Buffer Preserve celebrates St. Joseph Bay

The parking lot at the St. Joseph Bay Buffer Preserve was full, and volunteers had to keep track of who was coming and going to direct visitors into an open spot.

After a smaller than normal turnout at their Fall Bay Day event, which was held in October, employees and volunteers at the Buffer Preserve were worried that last weekend’s cold front would warn visitors away. So, the huge crowd on Saturday was a massive relief, said Dylan Shoemaker, the Buffer Preserve’s manager.

At one point, Shoemaker said, there were cars packed around the back of the Buffer Preserve’s visitor center. He had never seen such a large crowd there.

The Friends of St. Joseph Bay Preserves’ biannual Bay Day celebrations, which happen in the fall and the winter every year, are some of the organization’s largest fundraisers. 

Money collected from the events go towards maintaining the preserve and supporting its mission. The St. Joseph Bay State Buffer Preserve was established in 1995 to protect the surrounding uplands for preservation of the bay’s pristine natural resources and water quality.

This time around, Bay Day featured a low country shrimp boil, tram tours of the preserve, booths from various local environmental organizations and a drinks concession stand, with beer donated by Oyster City Brewing Company, among other activities.

Locals and visitors packed into the Buffer Preserve’s heated visitors center to eat and chat amongst each other.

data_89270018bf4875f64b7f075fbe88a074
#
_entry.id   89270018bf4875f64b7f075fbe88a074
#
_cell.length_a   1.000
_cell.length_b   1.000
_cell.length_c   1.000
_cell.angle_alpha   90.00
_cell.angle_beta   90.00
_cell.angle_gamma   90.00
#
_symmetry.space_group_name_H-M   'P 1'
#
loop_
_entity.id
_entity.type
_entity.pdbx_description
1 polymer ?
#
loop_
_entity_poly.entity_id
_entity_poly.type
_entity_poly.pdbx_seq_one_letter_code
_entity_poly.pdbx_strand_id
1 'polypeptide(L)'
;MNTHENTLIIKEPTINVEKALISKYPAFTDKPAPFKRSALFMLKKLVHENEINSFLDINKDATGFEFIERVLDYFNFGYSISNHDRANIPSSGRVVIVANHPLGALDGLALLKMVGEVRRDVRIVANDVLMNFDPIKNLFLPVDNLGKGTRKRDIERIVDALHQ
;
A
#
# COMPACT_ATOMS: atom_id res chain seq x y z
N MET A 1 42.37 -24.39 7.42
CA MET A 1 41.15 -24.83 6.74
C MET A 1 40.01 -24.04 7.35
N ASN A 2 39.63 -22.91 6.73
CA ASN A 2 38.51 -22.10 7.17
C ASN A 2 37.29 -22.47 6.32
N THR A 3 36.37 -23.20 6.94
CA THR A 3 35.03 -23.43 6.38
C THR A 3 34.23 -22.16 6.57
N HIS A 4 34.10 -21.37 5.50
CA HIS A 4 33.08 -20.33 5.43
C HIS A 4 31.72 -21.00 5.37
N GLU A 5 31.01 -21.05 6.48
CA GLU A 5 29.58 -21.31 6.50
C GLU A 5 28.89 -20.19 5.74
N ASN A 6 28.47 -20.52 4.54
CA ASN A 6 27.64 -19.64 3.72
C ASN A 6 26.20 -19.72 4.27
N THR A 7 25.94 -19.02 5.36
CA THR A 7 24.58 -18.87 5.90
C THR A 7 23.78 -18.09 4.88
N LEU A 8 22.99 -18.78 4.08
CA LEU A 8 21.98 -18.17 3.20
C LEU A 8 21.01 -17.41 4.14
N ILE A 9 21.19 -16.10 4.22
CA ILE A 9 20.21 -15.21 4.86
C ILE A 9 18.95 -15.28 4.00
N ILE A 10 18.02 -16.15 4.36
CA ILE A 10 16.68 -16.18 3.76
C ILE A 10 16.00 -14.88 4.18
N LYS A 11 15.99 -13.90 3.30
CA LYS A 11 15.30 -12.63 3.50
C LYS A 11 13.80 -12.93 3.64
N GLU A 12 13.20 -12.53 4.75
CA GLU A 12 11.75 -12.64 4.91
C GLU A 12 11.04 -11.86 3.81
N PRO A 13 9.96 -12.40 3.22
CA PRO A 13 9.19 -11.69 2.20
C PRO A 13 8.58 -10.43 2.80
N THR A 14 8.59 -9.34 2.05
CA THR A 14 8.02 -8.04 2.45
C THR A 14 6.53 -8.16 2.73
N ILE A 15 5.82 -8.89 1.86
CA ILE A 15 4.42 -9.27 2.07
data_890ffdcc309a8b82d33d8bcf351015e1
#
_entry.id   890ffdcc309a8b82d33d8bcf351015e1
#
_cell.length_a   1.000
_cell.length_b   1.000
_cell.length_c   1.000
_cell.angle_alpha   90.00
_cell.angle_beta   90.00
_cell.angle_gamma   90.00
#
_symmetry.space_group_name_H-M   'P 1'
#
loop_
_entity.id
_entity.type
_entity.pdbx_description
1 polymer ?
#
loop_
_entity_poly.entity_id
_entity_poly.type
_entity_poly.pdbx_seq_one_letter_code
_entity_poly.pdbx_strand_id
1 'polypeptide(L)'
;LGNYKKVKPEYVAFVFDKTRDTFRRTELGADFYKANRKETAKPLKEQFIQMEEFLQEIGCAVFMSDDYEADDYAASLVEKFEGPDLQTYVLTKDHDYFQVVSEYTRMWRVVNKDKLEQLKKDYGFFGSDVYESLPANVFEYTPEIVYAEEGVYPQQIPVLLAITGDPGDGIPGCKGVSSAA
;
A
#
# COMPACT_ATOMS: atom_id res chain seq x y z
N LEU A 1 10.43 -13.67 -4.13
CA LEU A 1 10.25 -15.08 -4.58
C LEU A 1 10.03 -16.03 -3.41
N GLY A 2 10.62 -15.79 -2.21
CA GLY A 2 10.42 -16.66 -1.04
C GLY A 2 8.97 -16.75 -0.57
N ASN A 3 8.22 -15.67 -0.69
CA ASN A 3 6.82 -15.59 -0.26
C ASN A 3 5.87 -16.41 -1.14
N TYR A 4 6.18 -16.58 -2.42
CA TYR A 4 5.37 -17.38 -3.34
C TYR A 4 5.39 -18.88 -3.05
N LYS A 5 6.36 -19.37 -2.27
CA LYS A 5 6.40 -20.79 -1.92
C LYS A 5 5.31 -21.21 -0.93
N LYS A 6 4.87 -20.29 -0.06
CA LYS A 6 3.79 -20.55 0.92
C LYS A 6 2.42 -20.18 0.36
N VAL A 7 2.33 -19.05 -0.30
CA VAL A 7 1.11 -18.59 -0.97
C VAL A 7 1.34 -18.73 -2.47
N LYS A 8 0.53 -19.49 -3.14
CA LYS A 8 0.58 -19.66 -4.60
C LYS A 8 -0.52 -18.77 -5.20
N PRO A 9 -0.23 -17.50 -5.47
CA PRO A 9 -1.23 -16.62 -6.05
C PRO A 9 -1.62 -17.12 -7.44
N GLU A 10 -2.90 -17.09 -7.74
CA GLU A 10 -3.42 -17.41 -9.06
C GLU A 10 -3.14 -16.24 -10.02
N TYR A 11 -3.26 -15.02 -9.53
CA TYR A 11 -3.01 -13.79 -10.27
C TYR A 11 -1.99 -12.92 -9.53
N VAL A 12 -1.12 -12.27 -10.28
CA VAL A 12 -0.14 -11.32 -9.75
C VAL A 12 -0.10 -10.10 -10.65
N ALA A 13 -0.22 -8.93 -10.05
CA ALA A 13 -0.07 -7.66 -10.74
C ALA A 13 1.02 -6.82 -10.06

The Buffer Preserve’s next Bay Day will be held in the fall. 

Meet the Editor

Wendy Weitzel, The Star’s digital editor, joined the news outlet in August 2021, as a reporter covering primarily Gulf County.

Prior to then, she interned for Oklahoma-based news wire service Gaylord News and for Oklahoma City-based online newspaper NonDoc.com during her four years at the University of Oklahoma, from which she graduated in May with degrees in online journalism and political science.

While at OU, Weitzel was selected as Carnegie-Knight News21 Investigative Fellow among 30 top journalism students from around the country. She also was senior editor managing a 12-person newsroom in coordination with Oklahoma Watch, a non-profit news organization in eastern Oklahoma.

Wendy Weitzel The Star Digital Editor

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